The year 2023 began with uncertainty in the US, with banks collapsing, inflation at record highs, and layoffs increasing. As the AEC sector braces for potential impact, the question is how well it will be insulated to weather a possible impending recession. In order to get an answer and understand the AEC industry’s preparedness, it is crucial to examine the history of the 2007-2009 recession, the benefits outsourcing brought to those who took advantage and the recent legislation passed.
An economic crisis refers to a time of severe economic downturn marked by a major drop in economic activity, rising unemployment, inflation, instability of the financial markets, and a loss of consumer and investor confidence. The 2007–2009 recession had a significant impact on the AEC industry, with dropping revenue and growing unemployment rates. The construction sector suffered a sharp decline in investment on both residential and commercial building projects. Many firms encountered financial challenges, reducing their workforce, postponing or canceling projects, and cutting profit margins. AEC companies also had fewer opportunities to win public contracts as a result of the recession’s reduced funding for infrastructure projects.
One thing that some AEC firms did during the last recession was outsource several functions, which helped reduce costs. Outsourcing offers increased efficiency, access to specialized expertise, improved flexibility, and enhanced innovation. Companies can focus on their core competencies, leading to increased efficiency and productivity. Some functions outsourced included architectural and engineering CAD design services, BIM services, construction documentation, 3D visualization, HR and recruitment services, payroll services, collections services, marketing, IT support and sustainability consulting.
Everyone is looking for the signs of a 2023 recession. Some indicators are: a declining GDP, growing unemployment rates, drop in consumer spending, falling stock prices, and decline in industrial activity. It is still unknown how the AEC sector will be impacted. However, the recently passed Bipartisan Infrastructure Law which has added $550 billion into the economy in new federal infrastructure investments over the next five fiscal years looks to have a significant impact. The rising demand of public projects on the horizon will help those AEC companies who have the capability and resources to work public projects, and may weather the storm economic better. With unemployment rates being at record lows at only 1.3% for the AEC sector, project managers, architects, engineers, designers, drafters and superintendents are in short supply. They will look for stability if they see the storm clouds rolling in. Are you able to shelter those professionals and keep them well insulated with private and public projects while everyone waits for the storm to pass?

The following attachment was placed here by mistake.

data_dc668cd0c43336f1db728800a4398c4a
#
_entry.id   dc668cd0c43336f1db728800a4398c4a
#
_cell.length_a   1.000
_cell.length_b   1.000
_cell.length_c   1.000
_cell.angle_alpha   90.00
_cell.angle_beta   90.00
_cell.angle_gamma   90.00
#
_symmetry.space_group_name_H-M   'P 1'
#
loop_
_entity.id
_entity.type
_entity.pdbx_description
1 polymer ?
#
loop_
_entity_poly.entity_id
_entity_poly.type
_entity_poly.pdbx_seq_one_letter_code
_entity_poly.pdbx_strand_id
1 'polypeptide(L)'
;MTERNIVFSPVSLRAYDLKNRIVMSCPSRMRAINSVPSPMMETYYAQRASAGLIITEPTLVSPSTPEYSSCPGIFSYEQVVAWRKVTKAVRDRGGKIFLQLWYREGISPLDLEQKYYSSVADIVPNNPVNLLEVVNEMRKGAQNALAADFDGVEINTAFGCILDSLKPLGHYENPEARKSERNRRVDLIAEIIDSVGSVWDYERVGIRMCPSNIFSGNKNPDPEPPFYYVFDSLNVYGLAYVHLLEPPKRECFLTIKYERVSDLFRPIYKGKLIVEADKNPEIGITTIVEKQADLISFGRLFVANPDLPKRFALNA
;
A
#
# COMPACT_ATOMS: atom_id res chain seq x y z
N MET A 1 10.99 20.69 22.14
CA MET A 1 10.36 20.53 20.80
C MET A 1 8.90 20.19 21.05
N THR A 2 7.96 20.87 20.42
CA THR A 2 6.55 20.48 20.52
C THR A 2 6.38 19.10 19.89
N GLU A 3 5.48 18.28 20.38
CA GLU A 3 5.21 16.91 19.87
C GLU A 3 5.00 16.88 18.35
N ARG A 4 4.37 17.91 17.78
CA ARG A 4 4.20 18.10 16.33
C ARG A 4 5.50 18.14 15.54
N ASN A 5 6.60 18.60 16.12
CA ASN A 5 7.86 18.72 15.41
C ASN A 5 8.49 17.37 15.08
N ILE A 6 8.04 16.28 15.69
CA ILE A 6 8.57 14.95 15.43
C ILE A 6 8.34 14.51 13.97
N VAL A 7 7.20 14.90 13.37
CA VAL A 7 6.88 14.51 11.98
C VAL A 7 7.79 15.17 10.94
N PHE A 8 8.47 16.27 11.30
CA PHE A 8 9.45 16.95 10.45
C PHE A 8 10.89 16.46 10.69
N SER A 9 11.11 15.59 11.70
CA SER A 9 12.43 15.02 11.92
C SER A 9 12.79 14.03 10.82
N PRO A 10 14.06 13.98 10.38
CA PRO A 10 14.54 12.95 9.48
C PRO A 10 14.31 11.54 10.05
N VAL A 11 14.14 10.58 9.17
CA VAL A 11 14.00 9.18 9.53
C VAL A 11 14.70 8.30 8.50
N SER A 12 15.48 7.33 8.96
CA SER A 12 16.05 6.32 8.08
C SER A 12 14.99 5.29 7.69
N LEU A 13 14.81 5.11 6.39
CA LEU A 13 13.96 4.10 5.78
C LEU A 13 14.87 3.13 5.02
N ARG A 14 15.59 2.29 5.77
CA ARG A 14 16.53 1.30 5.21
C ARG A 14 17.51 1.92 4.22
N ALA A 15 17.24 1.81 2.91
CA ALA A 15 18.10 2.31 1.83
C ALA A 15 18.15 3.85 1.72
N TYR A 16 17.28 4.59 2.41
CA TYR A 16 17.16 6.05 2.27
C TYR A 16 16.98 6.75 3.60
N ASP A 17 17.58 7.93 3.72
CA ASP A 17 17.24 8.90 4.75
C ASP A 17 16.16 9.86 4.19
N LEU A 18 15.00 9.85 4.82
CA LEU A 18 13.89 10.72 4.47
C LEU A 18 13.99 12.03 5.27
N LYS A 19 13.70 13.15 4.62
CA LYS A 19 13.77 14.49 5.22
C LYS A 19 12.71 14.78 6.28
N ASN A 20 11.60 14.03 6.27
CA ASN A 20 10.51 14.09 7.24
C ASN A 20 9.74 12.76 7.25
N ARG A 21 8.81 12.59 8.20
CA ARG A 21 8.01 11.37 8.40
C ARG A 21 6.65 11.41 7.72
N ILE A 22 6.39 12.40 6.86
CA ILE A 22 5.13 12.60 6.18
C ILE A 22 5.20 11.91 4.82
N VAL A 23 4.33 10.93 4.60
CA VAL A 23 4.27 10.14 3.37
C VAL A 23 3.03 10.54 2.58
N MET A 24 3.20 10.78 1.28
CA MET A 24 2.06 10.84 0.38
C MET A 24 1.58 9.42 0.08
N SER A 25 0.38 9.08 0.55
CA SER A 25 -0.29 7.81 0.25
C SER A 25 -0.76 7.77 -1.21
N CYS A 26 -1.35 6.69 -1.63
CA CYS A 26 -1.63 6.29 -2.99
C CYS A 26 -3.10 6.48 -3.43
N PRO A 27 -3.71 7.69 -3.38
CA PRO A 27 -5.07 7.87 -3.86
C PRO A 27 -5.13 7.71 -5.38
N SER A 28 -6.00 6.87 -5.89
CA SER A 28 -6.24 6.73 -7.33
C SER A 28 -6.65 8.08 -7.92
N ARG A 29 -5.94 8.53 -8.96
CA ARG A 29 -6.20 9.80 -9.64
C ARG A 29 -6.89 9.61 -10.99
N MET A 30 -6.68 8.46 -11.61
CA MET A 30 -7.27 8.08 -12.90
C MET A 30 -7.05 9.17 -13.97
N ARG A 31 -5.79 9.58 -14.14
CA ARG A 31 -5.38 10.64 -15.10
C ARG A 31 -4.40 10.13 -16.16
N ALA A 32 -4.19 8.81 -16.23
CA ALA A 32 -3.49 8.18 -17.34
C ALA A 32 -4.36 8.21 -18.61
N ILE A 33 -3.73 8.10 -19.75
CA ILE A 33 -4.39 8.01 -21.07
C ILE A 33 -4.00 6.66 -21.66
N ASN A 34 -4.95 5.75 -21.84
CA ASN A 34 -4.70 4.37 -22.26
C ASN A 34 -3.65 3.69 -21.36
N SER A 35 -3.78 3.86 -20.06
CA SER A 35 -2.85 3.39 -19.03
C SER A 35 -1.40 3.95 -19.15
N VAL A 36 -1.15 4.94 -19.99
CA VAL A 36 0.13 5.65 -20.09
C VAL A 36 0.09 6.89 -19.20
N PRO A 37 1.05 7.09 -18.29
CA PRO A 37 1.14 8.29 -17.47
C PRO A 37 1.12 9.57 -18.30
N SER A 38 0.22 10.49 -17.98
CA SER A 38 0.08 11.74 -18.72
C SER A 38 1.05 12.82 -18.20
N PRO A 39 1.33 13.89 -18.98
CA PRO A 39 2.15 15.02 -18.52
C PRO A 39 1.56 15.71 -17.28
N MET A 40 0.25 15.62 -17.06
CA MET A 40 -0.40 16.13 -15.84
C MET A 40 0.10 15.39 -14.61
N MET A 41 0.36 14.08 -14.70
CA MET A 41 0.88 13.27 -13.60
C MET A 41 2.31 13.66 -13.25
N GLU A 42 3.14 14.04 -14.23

Yes, it is possible that a recession may not occur in 2023, as economic conditions are subject to change and can be influenced by a range of factors. However, it is still important for the AEC sector to be prepared for potential economic downturns by implementing measures that can help reduce costs, increase efficiency, and enhance their resilience. This may include outsourcing non-core activities, adopting sustainable practices, and exploring both public and private contracts. By doing so, the AEC sector can position itself to weather economic challenges and thrive in both good and bad times.